Thus, had appellant simply used the idea of Puppies" under a claim of a privilege of presented by the photo, there would not "fair use." This equitable doctrine permits have been infringing copying. But here other people to use copyrighted material koons used the identical expression of the without the owner's consent in a reasonidea that Rogers created: the composition, able manner for certain purposes. Codified the poses, and the expressions were all in § 107 of the 1976 Copyright Act, it is of incorporated into the sculpture to the ex. ancient lineage. Section 107 states that an lent that, under the ordinary observer lest, original work copied for purposes such as we conclude that no reasonable jury could criticism or comment may not constitute have differed on the issue of substancial infringement but instead may be a fair similarity. For this reason, the disinct use. The section provides an illustrative court properly held that Koons "copieda but not exhaustive list of factors for de the original.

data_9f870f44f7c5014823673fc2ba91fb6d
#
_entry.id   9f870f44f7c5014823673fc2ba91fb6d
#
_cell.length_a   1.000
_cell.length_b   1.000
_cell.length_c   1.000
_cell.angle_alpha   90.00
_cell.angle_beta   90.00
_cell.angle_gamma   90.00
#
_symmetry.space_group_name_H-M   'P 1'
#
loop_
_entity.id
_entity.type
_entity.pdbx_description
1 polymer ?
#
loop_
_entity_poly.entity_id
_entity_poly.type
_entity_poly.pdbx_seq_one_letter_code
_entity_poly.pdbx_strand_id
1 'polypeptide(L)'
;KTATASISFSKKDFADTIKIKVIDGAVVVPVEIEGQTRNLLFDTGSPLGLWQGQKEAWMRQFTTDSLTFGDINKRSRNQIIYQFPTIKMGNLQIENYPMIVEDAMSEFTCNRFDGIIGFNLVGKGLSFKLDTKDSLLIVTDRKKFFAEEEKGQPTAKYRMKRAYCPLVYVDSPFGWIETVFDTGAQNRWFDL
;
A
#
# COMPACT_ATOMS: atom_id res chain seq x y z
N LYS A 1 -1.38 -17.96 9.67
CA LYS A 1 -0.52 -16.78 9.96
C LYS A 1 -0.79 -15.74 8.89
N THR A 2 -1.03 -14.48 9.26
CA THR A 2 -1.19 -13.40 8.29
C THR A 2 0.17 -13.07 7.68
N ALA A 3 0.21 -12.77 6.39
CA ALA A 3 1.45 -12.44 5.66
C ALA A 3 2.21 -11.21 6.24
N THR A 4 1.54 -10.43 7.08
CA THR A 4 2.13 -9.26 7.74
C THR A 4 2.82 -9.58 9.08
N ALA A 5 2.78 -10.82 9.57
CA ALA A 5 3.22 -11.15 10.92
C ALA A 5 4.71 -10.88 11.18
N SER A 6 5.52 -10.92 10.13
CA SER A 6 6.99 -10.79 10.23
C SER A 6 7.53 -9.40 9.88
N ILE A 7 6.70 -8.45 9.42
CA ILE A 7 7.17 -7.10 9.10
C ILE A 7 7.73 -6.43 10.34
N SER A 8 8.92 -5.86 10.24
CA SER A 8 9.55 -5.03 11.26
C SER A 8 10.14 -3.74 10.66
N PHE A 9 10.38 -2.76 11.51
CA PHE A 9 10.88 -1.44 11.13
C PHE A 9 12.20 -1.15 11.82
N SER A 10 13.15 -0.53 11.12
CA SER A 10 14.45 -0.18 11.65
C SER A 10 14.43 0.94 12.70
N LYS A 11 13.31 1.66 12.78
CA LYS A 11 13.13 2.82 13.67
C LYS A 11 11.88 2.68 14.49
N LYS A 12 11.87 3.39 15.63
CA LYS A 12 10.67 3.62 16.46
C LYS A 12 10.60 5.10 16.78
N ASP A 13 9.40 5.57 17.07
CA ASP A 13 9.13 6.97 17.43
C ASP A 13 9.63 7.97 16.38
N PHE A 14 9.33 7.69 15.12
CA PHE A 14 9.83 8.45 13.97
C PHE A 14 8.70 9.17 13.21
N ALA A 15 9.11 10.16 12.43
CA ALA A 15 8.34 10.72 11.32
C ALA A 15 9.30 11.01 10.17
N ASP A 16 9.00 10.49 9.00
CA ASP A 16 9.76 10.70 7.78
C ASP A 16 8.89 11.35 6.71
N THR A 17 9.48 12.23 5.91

termining when a use is "fair." These 17.8) Moreover, no copier may defend

factors include (1) the purpose and characthe act of plagiarism by pointing out how

ter of the use, (2) the nature of the copy. much of the copy he has not piraced. See

nighted work, (3) the amount and substan. Sheldon Metro-Golduyn Aclures

Lality of the work used, and (4) the effect Corp.. 81 F.2d 49. 56 (2d Cir.) (L. Hand. J.).

of the use on the market value of the cert denied, 298 U.S. 669, 56 S.CL 835, 80 onginal. 17 U.S.C. § 107. L.Ed. 1392 (1936). Thus, where substanual The fact that the test envisioned by the similarity is found, small changes here and Act is dependent on the circumstances of there made by the copier are unavailing. each case, see 3 Nimmer, § 13.05(A), might It is only where the points of dissimilarity suggest summary judgment is unavailable